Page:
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  • Q&A with Australian Health Practitioners

    Why do I experience (red hot burning) back pain in cooler temperture?

    I'm a 36yr old M with Scoliosis and Scheuermann's disease, I've lived with chronic pain almost constantly from age 14 which is being manage presently with daily exercises, swimming & walking and physeptone twice daily + panadol osteo and epelim.These combined help me for the most part manage day to day in controlling most of my pain through out the warmer parts of the year. How ever any quick drop or change in temperature I have unbearable pain the best I can describe it is as though if got a red hot poker placed in my spine around the t8 and than this sets of my muscles tighting and so on,The only similar pain I've experienced to compare for you is a migrian headache. My X-rays don't revile nerve damage. When I experience this nothing not even pain relief helps in the slightest do you have any thought of why this is and or any helpful advice? Your time is much appreciated and valued. Thanks
  • Find a professional to answer your question

  • Dr Stephen Leow

    HealthShare Member

    The pain sounds neuropathic. What is the distribution of the pain? Does it follow a spinal nerve? Is it only on one side?

    I can think of 2 causes of this pain. The first is that the cold sets off inflammation in the back which then invoives the nerve. It would not show up on investigations like XRays or CT Scans, as it is inflammatory in nature. The second possibility is that there is preexisting damage to the nerve and you have a condition of sensitisation called “Allodynia” in which a no noxious stimulus can cause pain.

    The are needs to be examined for a neurological deficit when you are NOT having the pain. If there IS, the the second cause you be more likely. If there ISN'T, then the first cause is more likely. The treatment would be to either prevent or lessen the inflammation, with Non Steriodal Anti Inflammatory Medicine or to use an agent for neuropathic pain, depending on the diagnosis.

  • 1


    Neil Synnott

    Exercise Physiologist, Physiotherapist

    I am qualified as a PHYSIOTHERAPIST and ACCREDITED EXERCISE PHYSIOLOGIST.I primarily use the McKENZIE METHOD for assessment and management of musculoskeletal pain disorders. The McKENZIE … View Profile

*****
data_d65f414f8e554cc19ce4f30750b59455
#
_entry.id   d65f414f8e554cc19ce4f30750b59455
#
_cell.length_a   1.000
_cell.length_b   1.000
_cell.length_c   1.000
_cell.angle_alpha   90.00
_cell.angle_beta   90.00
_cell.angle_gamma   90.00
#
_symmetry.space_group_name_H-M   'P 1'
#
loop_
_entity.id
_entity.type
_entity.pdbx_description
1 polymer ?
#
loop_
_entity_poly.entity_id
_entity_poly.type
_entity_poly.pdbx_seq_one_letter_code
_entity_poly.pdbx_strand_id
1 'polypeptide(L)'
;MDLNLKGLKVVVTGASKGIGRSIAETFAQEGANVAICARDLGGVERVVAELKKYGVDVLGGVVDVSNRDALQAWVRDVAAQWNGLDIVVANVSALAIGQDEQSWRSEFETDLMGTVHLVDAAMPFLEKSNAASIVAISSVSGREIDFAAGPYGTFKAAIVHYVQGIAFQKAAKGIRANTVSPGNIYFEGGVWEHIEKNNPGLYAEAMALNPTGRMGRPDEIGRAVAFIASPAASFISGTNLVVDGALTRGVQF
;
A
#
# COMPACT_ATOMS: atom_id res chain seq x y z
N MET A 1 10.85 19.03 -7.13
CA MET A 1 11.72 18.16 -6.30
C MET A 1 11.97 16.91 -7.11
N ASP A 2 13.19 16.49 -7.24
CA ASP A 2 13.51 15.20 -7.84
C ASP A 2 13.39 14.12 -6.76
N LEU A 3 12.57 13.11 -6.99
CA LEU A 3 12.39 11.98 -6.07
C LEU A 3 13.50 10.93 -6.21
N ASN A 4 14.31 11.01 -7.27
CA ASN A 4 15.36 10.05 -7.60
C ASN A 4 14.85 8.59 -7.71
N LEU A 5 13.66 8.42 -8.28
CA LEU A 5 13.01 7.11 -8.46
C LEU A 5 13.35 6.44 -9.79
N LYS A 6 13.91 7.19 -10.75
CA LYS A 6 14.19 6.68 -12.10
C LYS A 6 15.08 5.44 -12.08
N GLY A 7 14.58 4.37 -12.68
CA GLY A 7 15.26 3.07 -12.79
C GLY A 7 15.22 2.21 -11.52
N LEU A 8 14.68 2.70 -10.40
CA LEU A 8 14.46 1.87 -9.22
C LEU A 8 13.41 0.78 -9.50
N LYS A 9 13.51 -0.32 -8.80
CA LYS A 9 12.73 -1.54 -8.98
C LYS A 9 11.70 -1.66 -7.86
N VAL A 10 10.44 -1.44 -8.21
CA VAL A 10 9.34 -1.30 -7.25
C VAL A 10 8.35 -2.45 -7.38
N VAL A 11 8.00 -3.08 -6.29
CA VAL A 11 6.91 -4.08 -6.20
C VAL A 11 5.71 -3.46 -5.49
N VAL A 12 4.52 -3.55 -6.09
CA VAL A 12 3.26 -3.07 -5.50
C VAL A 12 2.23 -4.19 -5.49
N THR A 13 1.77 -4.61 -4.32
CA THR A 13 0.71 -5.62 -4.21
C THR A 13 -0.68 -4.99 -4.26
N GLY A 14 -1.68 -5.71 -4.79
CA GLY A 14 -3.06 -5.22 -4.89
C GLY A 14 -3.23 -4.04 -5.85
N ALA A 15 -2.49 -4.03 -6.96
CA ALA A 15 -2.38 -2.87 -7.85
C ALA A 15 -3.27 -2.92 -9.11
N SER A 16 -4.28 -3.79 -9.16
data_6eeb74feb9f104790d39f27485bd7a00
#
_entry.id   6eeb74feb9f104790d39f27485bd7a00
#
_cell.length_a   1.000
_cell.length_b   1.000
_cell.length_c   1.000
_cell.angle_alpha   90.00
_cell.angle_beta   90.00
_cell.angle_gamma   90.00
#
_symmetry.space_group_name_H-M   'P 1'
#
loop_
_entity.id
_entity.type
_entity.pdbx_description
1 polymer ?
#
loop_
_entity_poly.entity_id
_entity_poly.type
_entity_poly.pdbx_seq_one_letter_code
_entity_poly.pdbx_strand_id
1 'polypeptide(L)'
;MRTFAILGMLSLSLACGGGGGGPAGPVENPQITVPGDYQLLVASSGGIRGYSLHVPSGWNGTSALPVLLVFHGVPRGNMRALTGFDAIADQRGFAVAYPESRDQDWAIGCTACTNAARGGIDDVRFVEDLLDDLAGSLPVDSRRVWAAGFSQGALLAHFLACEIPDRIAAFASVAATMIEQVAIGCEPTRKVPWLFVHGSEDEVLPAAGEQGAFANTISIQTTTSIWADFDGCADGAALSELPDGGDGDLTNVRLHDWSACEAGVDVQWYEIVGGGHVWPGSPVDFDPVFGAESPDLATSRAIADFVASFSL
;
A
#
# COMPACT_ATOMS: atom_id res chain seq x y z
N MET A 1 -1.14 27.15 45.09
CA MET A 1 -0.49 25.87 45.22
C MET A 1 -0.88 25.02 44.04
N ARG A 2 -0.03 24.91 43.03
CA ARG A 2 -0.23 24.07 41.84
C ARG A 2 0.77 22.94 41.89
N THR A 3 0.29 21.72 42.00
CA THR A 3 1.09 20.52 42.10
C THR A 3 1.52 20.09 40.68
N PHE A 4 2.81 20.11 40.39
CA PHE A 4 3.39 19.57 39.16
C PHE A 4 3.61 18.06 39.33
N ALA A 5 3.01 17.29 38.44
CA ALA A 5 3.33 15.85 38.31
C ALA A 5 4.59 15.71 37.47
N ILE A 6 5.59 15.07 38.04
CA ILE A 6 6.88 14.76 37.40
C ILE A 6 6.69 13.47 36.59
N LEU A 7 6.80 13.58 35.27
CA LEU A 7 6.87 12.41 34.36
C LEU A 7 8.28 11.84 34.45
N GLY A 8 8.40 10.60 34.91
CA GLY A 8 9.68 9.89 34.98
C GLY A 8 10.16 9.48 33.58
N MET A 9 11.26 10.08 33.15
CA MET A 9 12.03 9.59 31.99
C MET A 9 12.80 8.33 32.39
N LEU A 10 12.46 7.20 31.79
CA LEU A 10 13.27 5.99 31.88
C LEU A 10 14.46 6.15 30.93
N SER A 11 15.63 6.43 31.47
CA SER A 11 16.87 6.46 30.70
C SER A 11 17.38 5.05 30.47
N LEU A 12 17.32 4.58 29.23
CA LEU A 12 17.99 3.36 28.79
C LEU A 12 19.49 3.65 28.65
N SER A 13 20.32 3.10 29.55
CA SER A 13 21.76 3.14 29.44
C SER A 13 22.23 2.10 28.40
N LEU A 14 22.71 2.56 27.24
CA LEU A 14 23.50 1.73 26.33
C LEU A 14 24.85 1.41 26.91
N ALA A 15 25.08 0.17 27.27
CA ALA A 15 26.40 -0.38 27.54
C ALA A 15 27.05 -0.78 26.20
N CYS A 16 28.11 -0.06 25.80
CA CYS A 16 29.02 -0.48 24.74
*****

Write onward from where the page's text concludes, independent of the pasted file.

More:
You mention you have Sheurmann's disease. There are structural changes to your spine, with likely the most loading through the thoracic spine - likely at, as you mention,T8.

    The burning pain in colder weather may be related to local nerve impingement. The pain may be increased due to sensitisation of the nerve from you having Sheurmann's for several years. This is the allodynia (increased pain to another wise ‘normal’ stimulus) that Dr Leow mentioned.

    Even though you can localise the pain, the spine is a ‘chain’ and improving mobility of as much of the spine as possible is likely to help. You mentioned exercises… what have you been advised to do? There are three stretches that are likely useful - cervical retraction, thoracic extension and lumbar extension.. You can look these up. A McKenzie trained physiotherapist would be able to help you with these.

    Another important strategy is supported posture. Use of a pillow or lumbar roll in the small of the back when sitting helps to alleviate ‘pressure’ on the painful area, helping to reduce sensitisation of the nerves.

    Any further questions, I'm happy to help.

    Regards, Neil

  • Dr. Melinda Ricci has a passion for optimizing health and preventing injury. Success Chiropractic has a Pediatric treatment facility, remedial massage, yoga and pilates classes … View Profile

    I agree with the above advice, however another cause to be consider would be dysfunction in one of the posterior rib joints. This condition tends to be more prevelant during colder months, perhaps related to an increase in coughing due to common colds.  If the pain is exasperated by taking a deep breath than a rib restriction is a possiblity.  This condition is easily treated however it does tend to reoccur.

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